Minimizing Stress

For me, fatigue is one of the most difficult things about rheumatoid arthritis (RA). It isn’t a symptom, it isn’t a side effect, it doesn’t have a treatment and there is no way to prevent it. And, it’s ALWAYS there.

Fatigue comes and goes as it pleases

It’s the extra baggage rheumatoid disease brought when it moved right into my body. The fatigue just sits and percolates in my body. It comes and goes as it pleases like it owns the place and I just want it out!

Actually, it kind of reminds me of a ghost that used to live in my house. The house I grew up in was built in the '60s. The attic was a small crawl space only accessible by a ladder that came down through the study closet.

Fatigue reminds me of a this ghost

There was a very grumpy old ghost who lived in the attic. Its bed was right over my bedroom. My father used to travel for work a lot and when he was gone, this ghost would come home every night, trudge across the floor in its heavy steel-toed boots, sit wearily on the bed, take off said boots, and throw them across the room.

Oddly, having the ghost around was quite comforting. Now that I think about it, maybe this ghost was just angry that it had to "babysit" me! It wasn’t really around when my Dad was...

Anyways! My fatigue reminds me of this ghost who stomped around, kicked cans, and was in generally bad humor. So, how do I get rid of it?

Perfect RA management is challenging

Easy answer: manage my disease. Theoretically, if my RA is controlled then the symptoms that cause the fatigue are controlled; thus, no fatigue.

Do you see a problem with that? I sure do.

RA is not something you manage perfectly from day to day. Sometimes it flares, sometimes it's okay, and sometimes it’s the worst possible feeling.

Should I attempt to control my stress?

So, I sat down and thought about this all for a second. My fatigue is tied to my disease activity. My disease activity is exacerbated by stress.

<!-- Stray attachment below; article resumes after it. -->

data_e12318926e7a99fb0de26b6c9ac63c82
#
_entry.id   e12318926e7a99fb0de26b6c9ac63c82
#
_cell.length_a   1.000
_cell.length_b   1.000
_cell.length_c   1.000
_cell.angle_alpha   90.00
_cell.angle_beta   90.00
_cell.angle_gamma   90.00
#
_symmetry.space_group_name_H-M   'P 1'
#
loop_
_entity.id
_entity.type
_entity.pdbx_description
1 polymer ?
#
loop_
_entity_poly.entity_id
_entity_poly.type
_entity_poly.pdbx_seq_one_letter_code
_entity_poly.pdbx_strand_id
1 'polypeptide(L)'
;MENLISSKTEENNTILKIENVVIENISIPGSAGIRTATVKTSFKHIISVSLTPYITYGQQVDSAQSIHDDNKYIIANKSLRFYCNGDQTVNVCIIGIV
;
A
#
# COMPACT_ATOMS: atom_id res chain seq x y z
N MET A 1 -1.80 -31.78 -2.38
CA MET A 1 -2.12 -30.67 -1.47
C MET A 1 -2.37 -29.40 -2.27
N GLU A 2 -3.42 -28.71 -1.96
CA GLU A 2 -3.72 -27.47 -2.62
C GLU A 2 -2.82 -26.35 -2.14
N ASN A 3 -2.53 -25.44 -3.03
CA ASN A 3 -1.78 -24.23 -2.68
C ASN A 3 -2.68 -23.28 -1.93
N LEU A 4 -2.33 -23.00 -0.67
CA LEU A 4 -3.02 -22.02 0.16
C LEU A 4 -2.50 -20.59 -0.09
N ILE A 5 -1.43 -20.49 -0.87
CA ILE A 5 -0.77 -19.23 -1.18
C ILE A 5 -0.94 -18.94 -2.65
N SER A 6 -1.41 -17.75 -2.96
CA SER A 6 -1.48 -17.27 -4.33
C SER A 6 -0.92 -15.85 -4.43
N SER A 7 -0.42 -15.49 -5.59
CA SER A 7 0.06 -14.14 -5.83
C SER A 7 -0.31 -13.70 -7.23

Since I cannot control my fatigue or my RA, maybe I should attempt to control my stress?

Stress is like gasoline on the fire of RA

Stress is like gasoline on the fire of RA symptoms: a drop of stress can send my RD into overdrive.

Over the years, I’ve calmed down, slowed ma roll, and just learned to go with the flow. This has helped me manage at least 1 factor in my overall disease management.

The problem, though, is that stress is inevitable. Life is not predictable and things come up (at the moment, I can’t really think of anything specific).

Lessons from my cat

But, there are things! There is no way to avoid stress completely, but there are practices that have helped me manage it a bit better.

I learned I had pretty severe arachnophobia after I watched the second Harry Potter film (iykyk), which has persisted since 2002.

One evening, a few years ago, I watched a spider scuttle across my cat, Marmalade. She felt it, looked at it, and then went back to sleep.

It dawned on me that if Marmalade didn’t care that Satan’s plaything tap-danced across her back, then I should not be so scared of them.

But, I also got something else from that - Marmalade was calm. Something weird happened to her, she acknowledged it and went with it.

Letting go of things I can't control

I took a leaf out of her book. I will always say to acknowledge feelings, whether good or bad. Because if I don’t, those thoughts fester and slowly ignite the fuse of stress that then rolls down the hill collecting momentum.

Like a duck, I let the water hit me and roll down my back. I don’t make mountains out of molehills. I deal with things as best I can and let go of things I cannot control. You get the point.

I can’t say I’m a whiz at keeping stress at bay, but I am pretty good at compartmentalizing and not letting it affect me.

How do you manage stress? What are your tips for managing those inevitable stressors?

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